Yes, I know this is huge. I have endured many raised eyebrows and blank stares since announcing our decision to friends. The only people who really “get” it are ones who have been in care-giving situations with their own parents. Here are some of the facts that helped us to make the decision:
Truth: we could live where we are and still provide care if/when needed because we live in the same town. BUT should she need 24 hour care or maybe someone to stay nights with her, that would still mean separation and stress for us.
Truth: she is currently in good health, do we need to do this NOW? Yes, we feel now is best because it creates an easier transition for all of us.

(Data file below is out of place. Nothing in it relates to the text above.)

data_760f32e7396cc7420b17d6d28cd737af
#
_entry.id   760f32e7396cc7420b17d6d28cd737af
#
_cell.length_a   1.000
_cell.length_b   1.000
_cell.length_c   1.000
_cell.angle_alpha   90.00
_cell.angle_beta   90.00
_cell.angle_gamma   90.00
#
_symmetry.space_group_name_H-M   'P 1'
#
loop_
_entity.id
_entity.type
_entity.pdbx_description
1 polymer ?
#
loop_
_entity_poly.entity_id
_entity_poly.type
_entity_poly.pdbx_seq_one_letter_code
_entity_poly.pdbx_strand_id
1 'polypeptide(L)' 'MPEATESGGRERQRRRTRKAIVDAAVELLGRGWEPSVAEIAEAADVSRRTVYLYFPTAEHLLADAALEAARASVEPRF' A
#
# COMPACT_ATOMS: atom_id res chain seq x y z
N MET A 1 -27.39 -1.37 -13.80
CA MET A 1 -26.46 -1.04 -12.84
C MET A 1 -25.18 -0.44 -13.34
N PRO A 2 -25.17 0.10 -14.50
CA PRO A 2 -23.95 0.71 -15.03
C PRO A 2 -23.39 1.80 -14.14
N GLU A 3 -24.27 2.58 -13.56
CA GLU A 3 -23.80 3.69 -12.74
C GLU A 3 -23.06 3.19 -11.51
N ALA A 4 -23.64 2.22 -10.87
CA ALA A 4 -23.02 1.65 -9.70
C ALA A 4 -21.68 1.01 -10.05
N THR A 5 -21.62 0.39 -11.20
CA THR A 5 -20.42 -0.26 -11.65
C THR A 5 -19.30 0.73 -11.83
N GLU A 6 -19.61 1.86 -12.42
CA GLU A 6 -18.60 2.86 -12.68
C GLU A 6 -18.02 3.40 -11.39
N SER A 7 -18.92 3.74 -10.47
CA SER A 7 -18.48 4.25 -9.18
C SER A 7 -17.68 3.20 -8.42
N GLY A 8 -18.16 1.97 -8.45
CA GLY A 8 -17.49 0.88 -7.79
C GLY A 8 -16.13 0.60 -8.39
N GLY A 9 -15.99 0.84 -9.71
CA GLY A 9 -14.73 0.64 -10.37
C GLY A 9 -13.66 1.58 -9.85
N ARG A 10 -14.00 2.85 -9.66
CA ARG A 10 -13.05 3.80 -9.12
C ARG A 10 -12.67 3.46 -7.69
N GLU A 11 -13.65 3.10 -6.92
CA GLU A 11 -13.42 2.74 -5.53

Truth: bunking up with MIL will free us of many financial burdens–namely a mortgage–and provide us an opportunity to travel while MIL is still enjoying a measure of good health.
Truth: we had already decided (and essentially had been doing it) to live smaller. Her basement has daylight windows, was already plumbed for a bathroom and will provide just enough living space for two people and a dog.
Truth: when my MIL dies (not to be morbid just factual), we will already have a place set up to care for my parents should they agree to it.